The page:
patient is older than in the Philippines, and there have been
fewer deaths, 16 since 2019 began.
In the US, a measles outbreak in Washington state appears to
have stabilised, with 53 cases found, but new cases continue to
crop up in other states, and there are 101 cases in 10 states
overall. Washington state has a 90% measles immunisation rate
and 90% of those infected were unvaccinated. New York state
also faces a concentrated outbreak, in a non-vaccinated religious
American media this week carried several stories about teenagers
seeking out their own vaccines against the wishes of anti-vaccine
parents, after one 18 year-old’s Reddit post on the subject went
viral.5 6
Ethan Lindenberger, of Norwalk, Ohio, wrote of his parents:
“Because of their beliefs I’ve never been vaccinated for anything,
God knows how I’m still alive.”
He sought out his own vaccinations on turning 18, but told the
Washington Post that his 16 year old brother is being prevented
from getting shots by their mother against his wishes. Of his 2
year old sister, also not vaccinated, he said: “It breaks my heart
that she could get measles and she’d be done.”
The American Academy of Paediatrics has called on Facebook
to do more to remove misleading anti-vaccine information from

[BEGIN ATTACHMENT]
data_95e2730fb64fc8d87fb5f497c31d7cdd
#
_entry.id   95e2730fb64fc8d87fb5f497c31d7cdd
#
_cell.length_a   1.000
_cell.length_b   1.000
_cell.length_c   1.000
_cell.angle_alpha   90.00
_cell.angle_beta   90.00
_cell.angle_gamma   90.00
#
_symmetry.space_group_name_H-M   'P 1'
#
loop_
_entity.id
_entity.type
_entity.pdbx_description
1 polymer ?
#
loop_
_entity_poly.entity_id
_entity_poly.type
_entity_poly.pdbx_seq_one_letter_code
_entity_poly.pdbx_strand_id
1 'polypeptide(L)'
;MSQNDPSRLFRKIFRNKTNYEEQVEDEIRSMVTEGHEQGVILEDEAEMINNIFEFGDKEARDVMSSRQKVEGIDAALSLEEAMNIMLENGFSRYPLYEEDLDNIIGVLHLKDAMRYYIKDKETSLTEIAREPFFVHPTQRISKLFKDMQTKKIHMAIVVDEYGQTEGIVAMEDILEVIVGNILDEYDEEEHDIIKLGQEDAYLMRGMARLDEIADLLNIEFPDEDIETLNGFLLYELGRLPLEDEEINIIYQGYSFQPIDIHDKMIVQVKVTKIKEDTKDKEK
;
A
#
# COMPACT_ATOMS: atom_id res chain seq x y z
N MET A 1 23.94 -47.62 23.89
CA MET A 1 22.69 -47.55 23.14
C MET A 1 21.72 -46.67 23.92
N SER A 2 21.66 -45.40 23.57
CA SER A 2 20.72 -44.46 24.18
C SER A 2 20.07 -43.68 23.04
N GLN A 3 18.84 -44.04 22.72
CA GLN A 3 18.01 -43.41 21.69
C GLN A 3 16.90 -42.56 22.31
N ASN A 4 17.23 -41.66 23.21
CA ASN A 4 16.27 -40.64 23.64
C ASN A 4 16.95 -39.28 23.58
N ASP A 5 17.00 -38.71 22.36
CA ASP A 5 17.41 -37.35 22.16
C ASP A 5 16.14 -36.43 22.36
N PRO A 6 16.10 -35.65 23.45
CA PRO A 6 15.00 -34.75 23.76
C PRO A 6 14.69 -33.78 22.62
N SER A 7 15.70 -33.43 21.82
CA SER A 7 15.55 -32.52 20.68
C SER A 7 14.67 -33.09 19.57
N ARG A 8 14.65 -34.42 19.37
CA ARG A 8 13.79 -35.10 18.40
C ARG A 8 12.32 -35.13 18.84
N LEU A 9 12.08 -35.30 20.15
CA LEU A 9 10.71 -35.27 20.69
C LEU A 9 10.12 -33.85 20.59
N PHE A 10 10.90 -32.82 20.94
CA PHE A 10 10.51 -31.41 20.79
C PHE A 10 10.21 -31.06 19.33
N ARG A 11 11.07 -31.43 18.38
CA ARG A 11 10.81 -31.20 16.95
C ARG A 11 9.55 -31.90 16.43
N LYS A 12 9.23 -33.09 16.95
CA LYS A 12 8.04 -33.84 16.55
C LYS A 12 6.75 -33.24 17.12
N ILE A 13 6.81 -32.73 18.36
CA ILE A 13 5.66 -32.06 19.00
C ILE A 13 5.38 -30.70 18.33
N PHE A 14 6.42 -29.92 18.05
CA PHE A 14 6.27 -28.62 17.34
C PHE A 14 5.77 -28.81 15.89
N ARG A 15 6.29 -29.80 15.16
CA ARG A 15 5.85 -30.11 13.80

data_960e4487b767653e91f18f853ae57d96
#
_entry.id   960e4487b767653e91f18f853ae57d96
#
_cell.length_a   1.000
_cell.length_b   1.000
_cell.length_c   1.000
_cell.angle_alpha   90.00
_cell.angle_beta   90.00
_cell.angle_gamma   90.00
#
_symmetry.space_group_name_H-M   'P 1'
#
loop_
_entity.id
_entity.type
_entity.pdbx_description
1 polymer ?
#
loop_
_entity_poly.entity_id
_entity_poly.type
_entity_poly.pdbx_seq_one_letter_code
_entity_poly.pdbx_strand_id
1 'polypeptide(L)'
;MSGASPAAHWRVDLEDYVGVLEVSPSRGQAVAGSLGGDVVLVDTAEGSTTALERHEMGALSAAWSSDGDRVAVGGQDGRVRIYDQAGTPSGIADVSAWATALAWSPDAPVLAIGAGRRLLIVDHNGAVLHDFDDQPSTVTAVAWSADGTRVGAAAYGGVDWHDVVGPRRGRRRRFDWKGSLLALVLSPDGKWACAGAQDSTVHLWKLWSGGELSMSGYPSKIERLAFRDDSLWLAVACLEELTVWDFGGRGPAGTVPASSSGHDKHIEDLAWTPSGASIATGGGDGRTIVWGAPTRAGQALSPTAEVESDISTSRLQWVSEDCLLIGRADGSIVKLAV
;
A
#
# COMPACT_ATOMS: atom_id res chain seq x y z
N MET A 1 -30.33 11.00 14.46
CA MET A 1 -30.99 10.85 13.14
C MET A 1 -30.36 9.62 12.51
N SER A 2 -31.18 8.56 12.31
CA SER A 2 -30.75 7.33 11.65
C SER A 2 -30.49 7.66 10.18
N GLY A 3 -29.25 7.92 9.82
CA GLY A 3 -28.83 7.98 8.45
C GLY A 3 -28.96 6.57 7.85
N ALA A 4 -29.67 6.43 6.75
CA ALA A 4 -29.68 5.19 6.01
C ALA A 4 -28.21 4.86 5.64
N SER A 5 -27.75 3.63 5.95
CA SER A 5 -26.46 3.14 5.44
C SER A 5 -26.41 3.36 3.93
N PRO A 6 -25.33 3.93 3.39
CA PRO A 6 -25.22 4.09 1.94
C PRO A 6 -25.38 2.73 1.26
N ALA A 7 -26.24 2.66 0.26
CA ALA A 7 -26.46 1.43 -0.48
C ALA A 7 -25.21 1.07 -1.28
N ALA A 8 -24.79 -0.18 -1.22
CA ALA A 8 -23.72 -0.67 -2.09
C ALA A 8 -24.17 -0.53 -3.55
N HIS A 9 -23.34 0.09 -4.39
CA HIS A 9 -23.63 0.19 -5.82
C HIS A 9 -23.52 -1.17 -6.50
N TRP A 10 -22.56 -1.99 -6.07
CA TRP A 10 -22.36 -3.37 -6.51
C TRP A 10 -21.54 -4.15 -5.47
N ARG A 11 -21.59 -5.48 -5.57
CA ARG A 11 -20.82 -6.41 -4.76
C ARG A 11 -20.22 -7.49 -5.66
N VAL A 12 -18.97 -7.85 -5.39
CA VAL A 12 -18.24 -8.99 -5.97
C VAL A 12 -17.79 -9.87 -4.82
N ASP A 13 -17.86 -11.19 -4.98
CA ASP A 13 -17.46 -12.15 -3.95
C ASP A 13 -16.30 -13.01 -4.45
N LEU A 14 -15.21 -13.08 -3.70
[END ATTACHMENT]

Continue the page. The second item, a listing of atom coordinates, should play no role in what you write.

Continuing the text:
its website. Facebook has accepted advertising revenue from
groups like Vax Truther, Anti-Vaxxer, and Vaccines Revealed.
Britain’s Guardian newspaper gained access to closed groups
on Facebook where pre-approved members are fed false
anti-vaccine information, often by people with a clear financial
interest in discrediting vaccines.7
One such group, called Vitamin C and Orthomolecular Medicine
for Optimal Health, tells its 49 000 members it is “not an
anti-vax group” but its administrator wrote in one message:
“Until they become safe and not driven by money I would avoid
all vaccines.”
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That administrator, Katie Gironda, also runs another Facebook
group called Vitamin C Against Vaccine Damage. She is listed
on LinkedIn as chief executive of an online business called
Revitalize Wellness, which sells high dose vitamin C. Warnings
about vaccines are interspersed with injunctions to “shop now”
for vitamin C.
The Guardian related a December post to one of the groups
from a mother in Canada, describing herself as a “first time
mom with a 6 month old daughter who is completely vax free.
My daughter is sick, I’m so upset and worried. I have always
felt confident in my decision to not vax but I’m worried about
what she may have contacted [sic].”
A fellow member wrote back: “Baby needs a vitamin C IV.”

This entry was posted on Wednesday, February 27th, 2019 at 10:40 am and is filed under Literature.

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Literature Literature archive

Evans DR, et at. 2019 VACCINE Vol 37(40):6008-6015
Rozbroj, et al. 2019 Vaccine Vol 37(40):5986-5993
Justwan F, et al 2019 PLoS ONE 14(8): e0220658